I always wanted to go to the Tulip Festival. It is just 50 or so miles up the road from Seattle, just outside of Mount Vernon. I determined this year was the year I would go – because this is the year of seeing the things I always wanted to see but for some odd reason never took the time to do. In other words, this is the year of making it happen.
Luckily, nature was in rhythm with my will and two Skagit Valley Tulip Festival locations opened for business early because the flowers said it was time. Roozengaarde and Tulip Town were ready to accept visitors on March 18th – so the one date during the possible bloom that I could make the journey (Sunday, March 20th) was going to work out.
I traveled with a good friend who also wanted to see the flowers and had Sunday available. We named it girl adventure day as we made our pilgrimage to the flowers.
The yellow of the daffodils at Roozengaarde was blinding in contrast to the grey of the northwest sky. The flowers created their own sunlight beaming color spectrum into the eyeballs of all who came to stare at them. It was a silent show of beauty backed only by the mountains in the skyline and the chatter of families walking down the paths. Never have I seen so much yellow, in its pure form, standing so solidly in unison. I am flower! Hear me roar! Yellow shall rule the world! At least until the end of March or early April.
Then there were the hyacinths, and the tulips, and the tulips growing in the tree.
We took a selfie to commemorate the moment, explored the gift shop and started driving to the next destination. In the distance were strange birds. They resembled flamingos from our vantage point, and it was fun to think about Washington flamingos, but in all likelihood based on the evidence presented in paintings of the area, they were just domesticated geese.
When we got to Tulip Town, we found a field of tulips, but not without a few surprises.
The indoor garden had an elaborate mural and different tulip varieties were artistically potted in front of it.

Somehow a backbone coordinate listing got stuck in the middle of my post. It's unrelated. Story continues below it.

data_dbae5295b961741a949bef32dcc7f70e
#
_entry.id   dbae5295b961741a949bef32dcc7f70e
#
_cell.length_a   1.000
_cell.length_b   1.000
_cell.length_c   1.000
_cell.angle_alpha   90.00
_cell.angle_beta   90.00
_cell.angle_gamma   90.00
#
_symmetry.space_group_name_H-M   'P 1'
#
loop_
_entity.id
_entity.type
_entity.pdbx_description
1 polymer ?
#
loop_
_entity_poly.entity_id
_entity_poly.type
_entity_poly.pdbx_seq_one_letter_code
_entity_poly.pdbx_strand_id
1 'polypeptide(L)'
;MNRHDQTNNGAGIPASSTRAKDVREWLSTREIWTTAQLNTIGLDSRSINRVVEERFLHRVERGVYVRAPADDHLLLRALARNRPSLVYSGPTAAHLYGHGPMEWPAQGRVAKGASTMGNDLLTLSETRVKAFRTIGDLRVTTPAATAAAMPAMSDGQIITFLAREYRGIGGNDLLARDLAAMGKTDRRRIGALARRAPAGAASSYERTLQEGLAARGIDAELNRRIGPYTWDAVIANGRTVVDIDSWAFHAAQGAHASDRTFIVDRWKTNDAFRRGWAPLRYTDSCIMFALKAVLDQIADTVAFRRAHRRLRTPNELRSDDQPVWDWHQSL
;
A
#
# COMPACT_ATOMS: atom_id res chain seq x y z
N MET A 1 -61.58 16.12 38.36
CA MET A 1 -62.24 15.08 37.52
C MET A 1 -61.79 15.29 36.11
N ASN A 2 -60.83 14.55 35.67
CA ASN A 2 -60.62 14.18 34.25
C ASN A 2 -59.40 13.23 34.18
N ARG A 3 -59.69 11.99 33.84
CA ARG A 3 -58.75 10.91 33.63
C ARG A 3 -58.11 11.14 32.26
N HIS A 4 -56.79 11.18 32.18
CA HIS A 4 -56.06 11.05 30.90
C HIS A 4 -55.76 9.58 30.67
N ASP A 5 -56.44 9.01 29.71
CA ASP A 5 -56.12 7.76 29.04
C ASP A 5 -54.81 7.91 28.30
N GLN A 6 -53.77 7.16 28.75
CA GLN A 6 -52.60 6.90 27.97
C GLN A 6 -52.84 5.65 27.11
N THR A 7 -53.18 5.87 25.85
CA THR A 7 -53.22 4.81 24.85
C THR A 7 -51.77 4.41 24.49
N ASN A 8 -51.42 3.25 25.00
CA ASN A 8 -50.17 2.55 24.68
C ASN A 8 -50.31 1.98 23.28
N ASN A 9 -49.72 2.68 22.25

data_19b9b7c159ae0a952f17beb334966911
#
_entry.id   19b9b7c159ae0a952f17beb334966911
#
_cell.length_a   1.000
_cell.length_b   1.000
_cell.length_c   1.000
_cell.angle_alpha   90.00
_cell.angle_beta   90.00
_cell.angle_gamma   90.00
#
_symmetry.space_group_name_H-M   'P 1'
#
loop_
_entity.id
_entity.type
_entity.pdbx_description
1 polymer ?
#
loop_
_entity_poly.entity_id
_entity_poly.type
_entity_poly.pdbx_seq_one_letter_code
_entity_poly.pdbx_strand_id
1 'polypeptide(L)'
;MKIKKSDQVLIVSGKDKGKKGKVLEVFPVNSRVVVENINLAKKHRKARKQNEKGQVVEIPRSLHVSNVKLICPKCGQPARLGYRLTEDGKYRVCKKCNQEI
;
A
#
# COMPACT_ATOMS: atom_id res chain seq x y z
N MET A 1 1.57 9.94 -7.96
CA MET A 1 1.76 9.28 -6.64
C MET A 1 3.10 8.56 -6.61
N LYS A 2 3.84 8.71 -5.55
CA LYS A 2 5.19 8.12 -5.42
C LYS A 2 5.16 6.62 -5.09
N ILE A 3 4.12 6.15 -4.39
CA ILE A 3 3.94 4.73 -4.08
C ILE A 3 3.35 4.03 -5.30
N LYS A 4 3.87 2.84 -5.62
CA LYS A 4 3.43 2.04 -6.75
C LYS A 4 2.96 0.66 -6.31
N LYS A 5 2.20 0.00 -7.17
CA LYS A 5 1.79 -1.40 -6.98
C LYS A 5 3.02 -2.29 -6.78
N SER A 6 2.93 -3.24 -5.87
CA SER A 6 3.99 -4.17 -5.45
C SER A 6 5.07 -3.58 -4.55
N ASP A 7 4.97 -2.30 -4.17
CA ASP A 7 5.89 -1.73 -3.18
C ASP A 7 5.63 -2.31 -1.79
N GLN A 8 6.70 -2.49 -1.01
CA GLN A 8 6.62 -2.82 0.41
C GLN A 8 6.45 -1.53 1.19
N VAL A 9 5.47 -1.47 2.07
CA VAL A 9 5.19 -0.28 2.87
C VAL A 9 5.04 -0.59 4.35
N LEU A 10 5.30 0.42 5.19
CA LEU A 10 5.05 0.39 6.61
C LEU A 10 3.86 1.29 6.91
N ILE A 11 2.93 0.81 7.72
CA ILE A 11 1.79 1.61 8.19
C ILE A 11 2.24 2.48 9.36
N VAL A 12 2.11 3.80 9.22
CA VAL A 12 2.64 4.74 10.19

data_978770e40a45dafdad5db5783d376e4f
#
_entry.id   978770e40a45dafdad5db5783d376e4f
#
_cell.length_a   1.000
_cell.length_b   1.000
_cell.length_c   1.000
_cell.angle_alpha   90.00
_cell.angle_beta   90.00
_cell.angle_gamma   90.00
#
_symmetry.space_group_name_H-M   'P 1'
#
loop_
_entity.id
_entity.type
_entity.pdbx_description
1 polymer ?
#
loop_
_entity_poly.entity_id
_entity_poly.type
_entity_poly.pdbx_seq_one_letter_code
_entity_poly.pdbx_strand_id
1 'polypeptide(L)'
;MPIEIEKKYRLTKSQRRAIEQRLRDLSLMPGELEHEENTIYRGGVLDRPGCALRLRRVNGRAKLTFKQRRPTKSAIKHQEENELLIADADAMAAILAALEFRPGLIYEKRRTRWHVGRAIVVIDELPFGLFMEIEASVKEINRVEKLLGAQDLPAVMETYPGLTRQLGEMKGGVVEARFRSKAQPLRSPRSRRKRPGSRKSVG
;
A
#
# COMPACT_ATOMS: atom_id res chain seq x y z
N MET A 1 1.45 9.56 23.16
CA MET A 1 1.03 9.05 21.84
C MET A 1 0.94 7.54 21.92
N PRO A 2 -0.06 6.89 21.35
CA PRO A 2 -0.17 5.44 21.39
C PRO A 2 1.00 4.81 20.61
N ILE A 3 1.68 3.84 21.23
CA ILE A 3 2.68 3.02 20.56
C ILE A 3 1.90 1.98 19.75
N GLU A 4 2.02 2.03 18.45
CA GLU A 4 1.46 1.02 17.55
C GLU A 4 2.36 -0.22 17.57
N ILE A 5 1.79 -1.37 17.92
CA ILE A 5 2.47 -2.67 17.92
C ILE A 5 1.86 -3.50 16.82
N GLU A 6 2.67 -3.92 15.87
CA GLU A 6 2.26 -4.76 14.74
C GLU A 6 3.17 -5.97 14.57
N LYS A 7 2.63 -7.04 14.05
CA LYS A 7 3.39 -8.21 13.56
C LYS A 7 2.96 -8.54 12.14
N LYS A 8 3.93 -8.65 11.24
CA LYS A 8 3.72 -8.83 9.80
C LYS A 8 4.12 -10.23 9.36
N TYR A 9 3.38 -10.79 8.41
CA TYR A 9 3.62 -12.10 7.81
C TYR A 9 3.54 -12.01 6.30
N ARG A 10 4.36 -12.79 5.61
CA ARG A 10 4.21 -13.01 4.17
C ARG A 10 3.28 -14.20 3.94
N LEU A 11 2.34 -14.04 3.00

There was also a historical display explaining the role of cabbages in the valley as the primary agricultural crop before tulips. The display held some other unexplained photos like this horse in a boat.
Then we found the blue water, polka music, various statues
and the actual tulip fields.
It started raining so we put on hats and took a selfie from the flower photo deck.
Followed by taking a lot more pictures of tulips at ground level.
Meanwhile, as we photographed the flowers, parents who brought their children on this colorful adventure chased them this way and that, scolded them for touching the flowers, and convinced them that jumping into mud puddles was not a good idea. A very cute blonde girl, who looked about 3, held a pink umbrella larger than herself, and swung it wildly in the middle of the yellow tulip aisle taking off the heads of several new spring beauties. A young man, maybe 8, with an elaborate skull painted on his face, cried to his mother that he did not want to be the tulip in the cut-out photo. Unfortunately, he could not reach to place his face through the hole of any of the other characters, so his mother repeated "you will have to be a tulip." Undeterred he jumped and jumped as we walked past. I was happy we only had our hats and umbrella to worry about.
Before heading back to the car I captured one final photo of hilarious signage – truly a found art masterpiece.
We piled into the car and headed for La Conner to find lunch per the advise of a festival headquarters volunteer.
We found Seeds Bistro and a big tree.
Seeds Bistro is at the location of the old Seed exchange that, according to the menu, used to supply the United States with a majority of its brussel sprout, rutabaga, parsnip and beet seeds. Now it is a lovely bistro, bakery and bar that recognizes food sensitivities but still serves gigantic pastries and some serious Couger Gold mac & cheese. I got a BLTA with a side of the carrot curry soup. We split a small order of the mac & cheese – because it was Sunday and we earned it standing in the rain looking at tulips.
It was the perfect amount of warming food to perk us up for a not as short of a drive home through construction after a short exploration of the cute town of La Conner. It was a good pilgrimage as we returned home with phones filled with pictures of flowers, and the memory of voluminous and vivid colors. The tulip festival is definitely a sight to see and worth the trip from near or far if you are a fan of flowers.